showing him the house, he went away Upon this the maid began to take in form, with his servant following him short a little, and told him, that him, so that he did not vanish as an ap. this was all out of the way to what he parition. came about; if the lodgings were too Yet all this time the poor girl was very good for him, that was his business in- uneasy; she began to think it could not deed, but else he had nothing to do be an ordinary creature, because he with her lady's conduct, and how she gave such ftrange and particular acpleased to furnish her house; that her counts of things done in the family ; master was a gentleman of a great estate, such as, where several things were de. and had large plantations in Jamaica ; posited that belonged to the family, that he constantly supplied her lady with several circumitances belonging to with money suficient for her support, her mistress, to her little fon, and to his and for all her expences; and the son. father in the Welt-Indies : and, in

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Thort, faid some things, which, as she lady an account of what had happened; imagined, none but the devil could and she was the more eager to go, betell of; which by the way, was talk- cause she understood him, to talk about ing as ignorant people talk of such the lodgings, and so she would prepare things; namely, that if any thing be her lady to receive him, and to consider said, or done, out of the ordinary way, what kind of a man it must be, that she and more than is common for men to might not be frighted at him; but he talk or to do, they will immediately say, had been too quick for the maid. it must be the devil.

When she came to Hampitead, she The poor girl was very much sur- found her mistress lying upon the bed, prised at this gentleman's appearance, and so very ill, that they at first told her and more so after he was gone than be- she could not be spoke with. Don't fore; for he did not give her time to tell me, says Mary (the London maid), reflect upon the particulars he men I must speak with her, and will speak tioned to her; but relating one thing with her. What extraordinary busineis after another, she had enough to do to can you have? says the lady's woman, take in the heads of things in general. in a taunting manner; if your business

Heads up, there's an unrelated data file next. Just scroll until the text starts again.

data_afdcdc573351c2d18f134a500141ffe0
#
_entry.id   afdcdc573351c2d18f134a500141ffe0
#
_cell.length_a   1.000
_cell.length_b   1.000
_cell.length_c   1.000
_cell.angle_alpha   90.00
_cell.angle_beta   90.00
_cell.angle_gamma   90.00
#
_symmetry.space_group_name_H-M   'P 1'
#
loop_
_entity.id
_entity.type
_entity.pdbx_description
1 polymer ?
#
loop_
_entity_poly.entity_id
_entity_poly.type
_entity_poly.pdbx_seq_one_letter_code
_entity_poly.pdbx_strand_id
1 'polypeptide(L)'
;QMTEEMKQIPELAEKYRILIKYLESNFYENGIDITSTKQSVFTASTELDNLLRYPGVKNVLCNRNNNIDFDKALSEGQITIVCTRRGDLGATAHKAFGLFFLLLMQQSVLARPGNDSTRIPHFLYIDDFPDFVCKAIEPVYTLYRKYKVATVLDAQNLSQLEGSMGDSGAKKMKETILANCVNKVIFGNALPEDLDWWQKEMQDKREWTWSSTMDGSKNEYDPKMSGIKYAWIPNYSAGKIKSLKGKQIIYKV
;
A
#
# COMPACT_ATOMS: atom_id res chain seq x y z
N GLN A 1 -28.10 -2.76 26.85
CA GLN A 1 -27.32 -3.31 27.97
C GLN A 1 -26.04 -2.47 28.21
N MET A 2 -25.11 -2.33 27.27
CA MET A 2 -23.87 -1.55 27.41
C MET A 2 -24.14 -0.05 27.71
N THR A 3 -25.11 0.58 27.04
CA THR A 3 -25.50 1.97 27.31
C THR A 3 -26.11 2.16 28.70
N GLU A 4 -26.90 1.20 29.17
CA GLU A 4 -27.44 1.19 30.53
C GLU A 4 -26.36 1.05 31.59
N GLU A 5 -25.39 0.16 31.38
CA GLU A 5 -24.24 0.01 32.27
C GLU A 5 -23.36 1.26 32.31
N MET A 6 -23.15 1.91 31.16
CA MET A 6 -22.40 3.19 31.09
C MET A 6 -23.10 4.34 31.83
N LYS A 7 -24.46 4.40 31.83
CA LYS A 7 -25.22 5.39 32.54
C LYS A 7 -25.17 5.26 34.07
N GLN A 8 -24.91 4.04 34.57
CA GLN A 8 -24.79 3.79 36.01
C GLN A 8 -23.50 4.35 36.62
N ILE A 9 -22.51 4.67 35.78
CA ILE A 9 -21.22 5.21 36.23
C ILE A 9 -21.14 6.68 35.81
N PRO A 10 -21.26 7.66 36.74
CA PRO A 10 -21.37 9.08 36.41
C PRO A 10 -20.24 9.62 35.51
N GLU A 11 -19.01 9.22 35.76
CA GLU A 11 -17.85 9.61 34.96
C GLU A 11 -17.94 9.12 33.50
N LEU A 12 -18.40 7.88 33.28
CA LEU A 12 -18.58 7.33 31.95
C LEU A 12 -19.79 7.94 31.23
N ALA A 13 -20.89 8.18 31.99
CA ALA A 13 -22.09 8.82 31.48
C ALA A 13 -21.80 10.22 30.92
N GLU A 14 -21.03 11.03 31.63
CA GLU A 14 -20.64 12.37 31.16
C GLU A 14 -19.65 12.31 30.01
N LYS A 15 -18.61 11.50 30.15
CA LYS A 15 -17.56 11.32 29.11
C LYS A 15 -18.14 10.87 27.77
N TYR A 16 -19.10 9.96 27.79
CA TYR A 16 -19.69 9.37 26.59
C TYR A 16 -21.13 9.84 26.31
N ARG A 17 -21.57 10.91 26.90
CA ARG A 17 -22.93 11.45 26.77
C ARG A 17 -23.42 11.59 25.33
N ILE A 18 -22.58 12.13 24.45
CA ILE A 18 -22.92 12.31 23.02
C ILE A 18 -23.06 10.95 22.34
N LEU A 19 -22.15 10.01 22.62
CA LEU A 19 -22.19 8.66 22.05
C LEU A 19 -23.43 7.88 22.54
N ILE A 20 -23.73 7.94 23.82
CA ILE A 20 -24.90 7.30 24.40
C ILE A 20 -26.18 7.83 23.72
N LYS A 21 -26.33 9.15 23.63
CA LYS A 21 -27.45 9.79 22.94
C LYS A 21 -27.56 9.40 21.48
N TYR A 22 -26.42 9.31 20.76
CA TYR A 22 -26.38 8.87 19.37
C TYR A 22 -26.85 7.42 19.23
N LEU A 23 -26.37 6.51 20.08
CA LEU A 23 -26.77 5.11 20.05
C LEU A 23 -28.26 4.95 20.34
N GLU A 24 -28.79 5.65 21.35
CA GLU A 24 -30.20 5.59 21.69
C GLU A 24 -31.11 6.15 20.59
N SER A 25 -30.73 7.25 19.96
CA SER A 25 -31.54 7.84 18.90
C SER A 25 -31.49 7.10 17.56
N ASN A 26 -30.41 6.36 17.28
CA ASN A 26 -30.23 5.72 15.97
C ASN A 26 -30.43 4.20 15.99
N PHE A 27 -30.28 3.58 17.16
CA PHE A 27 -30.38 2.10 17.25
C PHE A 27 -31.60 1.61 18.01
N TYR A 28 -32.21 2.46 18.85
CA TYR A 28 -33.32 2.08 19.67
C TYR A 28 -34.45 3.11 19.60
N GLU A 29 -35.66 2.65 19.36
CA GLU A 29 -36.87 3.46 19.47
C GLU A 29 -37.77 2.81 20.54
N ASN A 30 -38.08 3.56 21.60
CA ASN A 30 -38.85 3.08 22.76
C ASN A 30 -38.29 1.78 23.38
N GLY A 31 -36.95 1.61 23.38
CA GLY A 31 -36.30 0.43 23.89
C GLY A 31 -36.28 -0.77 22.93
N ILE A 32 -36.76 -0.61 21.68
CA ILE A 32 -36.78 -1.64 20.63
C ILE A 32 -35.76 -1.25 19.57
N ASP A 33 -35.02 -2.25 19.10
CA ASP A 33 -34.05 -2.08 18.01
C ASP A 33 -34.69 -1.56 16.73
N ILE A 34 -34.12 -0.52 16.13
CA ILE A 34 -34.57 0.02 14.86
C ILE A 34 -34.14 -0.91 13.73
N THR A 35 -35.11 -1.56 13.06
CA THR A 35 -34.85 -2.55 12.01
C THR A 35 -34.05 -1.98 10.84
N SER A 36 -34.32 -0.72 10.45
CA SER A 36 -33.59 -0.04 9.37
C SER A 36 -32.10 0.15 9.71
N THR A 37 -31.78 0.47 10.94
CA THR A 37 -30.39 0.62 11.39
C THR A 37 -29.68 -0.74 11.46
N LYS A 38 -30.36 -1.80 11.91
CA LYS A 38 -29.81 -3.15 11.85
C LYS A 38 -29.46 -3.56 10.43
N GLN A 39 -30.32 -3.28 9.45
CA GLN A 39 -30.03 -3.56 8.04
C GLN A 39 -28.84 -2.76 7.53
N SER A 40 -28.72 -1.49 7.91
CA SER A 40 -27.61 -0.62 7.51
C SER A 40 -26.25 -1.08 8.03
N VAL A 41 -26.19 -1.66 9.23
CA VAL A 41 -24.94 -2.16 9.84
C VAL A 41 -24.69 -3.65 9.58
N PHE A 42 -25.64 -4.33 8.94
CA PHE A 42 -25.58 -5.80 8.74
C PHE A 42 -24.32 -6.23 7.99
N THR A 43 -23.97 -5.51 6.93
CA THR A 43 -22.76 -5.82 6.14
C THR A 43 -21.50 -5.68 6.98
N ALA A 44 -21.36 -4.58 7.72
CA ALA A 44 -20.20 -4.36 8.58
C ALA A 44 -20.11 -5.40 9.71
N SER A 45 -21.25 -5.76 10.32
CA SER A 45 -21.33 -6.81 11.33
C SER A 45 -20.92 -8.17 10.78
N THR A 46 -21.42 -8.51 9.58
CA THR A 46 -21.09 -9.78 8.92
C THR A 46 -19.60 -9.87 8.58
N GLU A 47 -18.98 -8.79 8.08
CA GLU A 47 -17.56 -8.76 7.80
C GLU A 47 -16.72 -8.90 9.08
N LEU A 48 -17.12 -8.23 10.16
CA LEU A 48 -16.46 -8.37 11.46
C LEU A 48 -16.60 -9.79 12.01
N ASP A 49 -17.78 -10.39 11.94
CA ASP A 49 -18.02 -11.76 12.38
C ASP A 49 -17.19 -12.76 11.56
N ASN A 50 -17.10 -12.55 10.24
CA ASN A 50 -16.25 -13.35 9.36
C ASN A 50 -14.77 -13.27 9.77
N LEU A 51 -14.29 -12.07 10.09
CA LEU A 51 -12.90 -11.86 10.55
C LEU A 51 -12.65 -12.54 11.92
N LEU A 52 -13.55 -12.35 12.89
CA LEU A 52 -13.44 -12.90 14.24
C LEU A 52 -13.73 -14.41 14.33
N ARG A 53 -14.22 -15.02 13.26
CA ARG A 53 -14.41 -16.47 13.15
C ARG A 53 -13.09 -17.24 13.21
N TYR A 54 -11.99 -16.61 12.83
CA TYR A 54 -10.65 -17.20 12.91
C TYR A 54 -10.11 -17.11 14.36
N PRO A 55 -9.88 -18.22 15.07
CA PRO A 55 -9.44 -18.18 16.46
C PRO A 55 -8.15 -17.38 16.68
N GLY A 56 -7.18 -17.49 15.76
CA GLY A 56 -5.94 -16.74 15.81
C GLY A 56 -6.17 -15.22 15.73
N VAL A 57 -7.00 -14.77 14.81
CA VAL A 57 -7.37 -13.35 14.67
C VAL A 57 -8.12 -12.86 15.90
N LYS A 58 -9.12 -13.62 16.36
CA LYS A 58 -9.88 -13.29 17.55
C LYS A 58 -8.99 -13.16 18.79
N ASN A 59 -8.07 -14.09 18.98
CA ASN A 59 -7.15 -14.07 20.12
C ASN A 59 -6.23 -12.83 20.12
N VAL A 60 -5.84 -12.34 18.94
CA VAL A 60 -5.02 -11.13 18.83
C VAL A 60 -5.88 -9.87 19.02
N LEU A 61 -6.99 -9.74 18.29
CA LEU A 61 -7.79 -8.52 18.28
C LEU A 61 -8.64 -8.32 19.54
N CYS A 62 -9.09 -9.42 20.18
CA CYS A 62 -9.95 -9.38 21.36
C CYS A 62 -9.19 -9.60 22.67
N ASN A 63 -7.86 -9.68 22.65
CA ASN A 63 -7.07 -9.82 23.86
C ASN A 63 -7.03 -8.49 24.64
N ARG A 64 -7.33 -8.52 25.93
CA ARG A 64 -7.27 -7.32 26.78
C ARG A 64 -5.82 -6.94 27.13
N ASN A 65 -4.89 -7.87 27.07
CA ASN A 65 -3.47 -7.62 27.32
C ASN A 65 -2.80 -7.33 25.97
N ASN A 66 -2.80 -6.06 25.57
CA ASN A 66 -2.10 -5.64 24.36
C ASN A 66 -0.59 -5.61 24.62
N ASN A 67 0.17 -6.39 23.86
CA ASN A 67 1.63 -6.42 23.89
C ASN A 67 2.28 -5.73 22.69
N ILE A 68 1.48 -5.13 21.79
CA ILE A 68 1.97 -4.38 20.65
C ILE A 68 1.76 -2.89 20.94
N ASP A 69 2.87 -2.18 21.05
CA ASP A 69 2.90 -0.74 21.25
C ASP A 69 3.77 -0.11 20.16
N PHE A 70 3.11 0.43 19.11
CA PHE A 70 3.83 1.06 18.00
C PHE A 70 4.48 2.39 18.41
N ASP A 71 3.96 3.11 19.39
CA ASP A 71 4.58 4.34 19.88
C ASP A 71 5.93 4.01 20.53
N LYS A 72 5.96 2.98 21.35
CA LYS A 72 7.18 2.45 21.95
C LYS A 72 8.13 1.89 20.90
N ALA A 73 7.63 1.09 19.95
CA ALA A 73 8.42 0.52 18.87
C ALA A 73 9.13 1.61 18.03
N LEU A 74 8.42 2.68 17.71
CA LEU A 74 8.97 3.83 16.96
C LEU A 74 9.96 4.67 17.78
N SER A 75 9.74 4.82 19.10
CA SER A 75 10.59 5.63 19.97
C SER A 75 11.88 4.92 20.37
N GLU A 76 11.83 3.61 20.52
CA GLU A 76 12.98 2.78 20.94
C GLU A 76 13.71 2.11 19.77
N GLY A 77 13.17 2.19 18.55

But when he was gone, and she came was from the devil, you can't speak with to reflect and compare things together, my lady just now, for she is very ill, fhe began to consider who could this and laid down upon the bed. posibly be? how could he know such From the devil, says Mary, I don't and such things ? how could he tell know but it may, and I believe it is inwhose picture that was ? where my deed; fo I must speak with my lady mistress had such a suit of curtains, and immediately. such a cabinet ? who must he be, to Nay, says the woman, here has been tell me how long my master has been one messenger too many from the devil at Jamaica; how much his estate is already, I think : sure you don't come there, and how much money he has of his errand too, do sent my lady over, at such and such I don't know whole errand I come times? This must be the devil in my of, but I am frighted out of my wits; master's clothes ; something must be in let me speak with my lady presently, or it ; I'll go to my lady, and let her know I shall die before I deliver my message. it all; and with this the maid gets a

Die! says the woman; I wish my woman, that used to be trusted in such lady don't die before she can hear it'; cases, to look after the house, and away pr’ythee, Mary, if it be any thing to she goes to Hampstead to her mistress. frighten her, don't tell it her just now,

I think it is a part of the story that for she is almost frightened to death althe gentleman desired she would ac- ready, quaint her mistress with it; that such a Why, fays Mary, has my lady seen person had been there, and gave her any thing? some particular tokens, by which he said Ay, ay: seen! says the woman, she her mistress would understand who he has seen and heard too; here has been was; and that she should tell what he a man who has brought her some said, that her income would not support dreadful tidings, I don't know what the expences. The lived at, but that it it is. would bring her to ruin, and she would They talked this so loud, or were so be undone ; but this part I do not po- near, that the lady hearing something of fitively remember ; but am certain it, immediately rang the bell for her that he told the maid it would be so.

However, the poor girl, the more When the woman went in, Who is the ruminated upon the thing, the more that below, says the lady, talking fo The was alarmed at it: at length, away earnestly is any body come from Lon. The went, as I have said, to give her don ?

Yes,

ye?

woman.